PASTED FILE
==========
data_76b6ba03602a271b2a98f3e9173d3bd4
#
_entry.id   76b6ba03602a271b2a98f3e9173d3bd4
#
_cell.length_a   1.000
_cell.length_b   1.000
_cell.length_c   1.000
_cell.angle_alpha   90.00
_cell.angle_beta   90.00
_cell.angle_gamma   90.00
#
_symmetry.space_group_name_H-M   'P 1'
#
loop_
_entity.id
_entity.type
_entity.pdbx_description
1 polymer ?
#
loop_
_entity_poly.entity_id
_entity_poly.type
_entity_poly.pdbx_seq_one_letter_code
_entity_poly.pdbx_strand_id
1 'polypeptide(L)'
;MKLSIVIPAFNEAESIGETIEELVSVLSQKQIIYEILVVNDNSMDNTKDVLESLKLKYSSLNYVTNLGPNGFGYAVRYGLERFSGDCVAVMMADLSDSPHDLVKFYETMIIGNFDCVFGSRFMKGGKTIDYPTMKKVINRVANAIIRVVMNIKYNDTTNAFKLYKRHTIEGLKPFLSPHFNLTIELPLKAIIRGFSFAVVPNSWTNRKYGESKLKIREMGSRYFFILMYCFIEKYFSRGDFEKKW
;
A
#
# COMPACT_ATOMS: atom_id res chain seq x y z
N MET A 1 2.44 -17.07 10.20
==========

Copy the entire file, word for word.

data_76b6ba03602a271b2a98f3e9173d3bd4
#
_entry.id   76b6ba03602a271b2a98f3e9173d3bd4
#
_cell.length_a   1.000
_cell.length_b   1.000
_cell.length_c   1.000
_cell.angle_alpha   90.00
_cell.angle_beta   90.00
_cell.angle_gamma   90.00
#
_symmetry.space_group_name_H-M   'P 1'
#
loop_
_entity.id
_entity.type
_entity.pdbx_description
1 polymer ?
#
loop_
_entity_poly.entity_id
_entity_poly.type
_entity_poly.pdbx_seq_one_letter_code
_entity_poly.pdbx_strand_id
1 'polypeptide(L)'
;MKLSIVIPAFNEAESIGETIEELVSVLSQKQIIYEILVVNDNSMDNTKDVLESLKLKYSSLNYVTNLGPNGFGYAVRYGLERFSGDCVAVMMADLSDSPHDLVKFYETMIIGNFDCVFGSRFMKGGKTIDYPTMKKVINRVANAIIRVVMNIKYNDTTNAFKLYKRHTIEGLKPFLSPHFNLTIELPLKAIIRGFSFAVVPNSWTNRKYGESKLKIREMGSRYFFILMYCFIEKYFSRGDFEKKW
;
A
#
# COMPACT_ATOMS: atom_id res chain seq x y z
N MET A 1 2.44 -17.07 10.20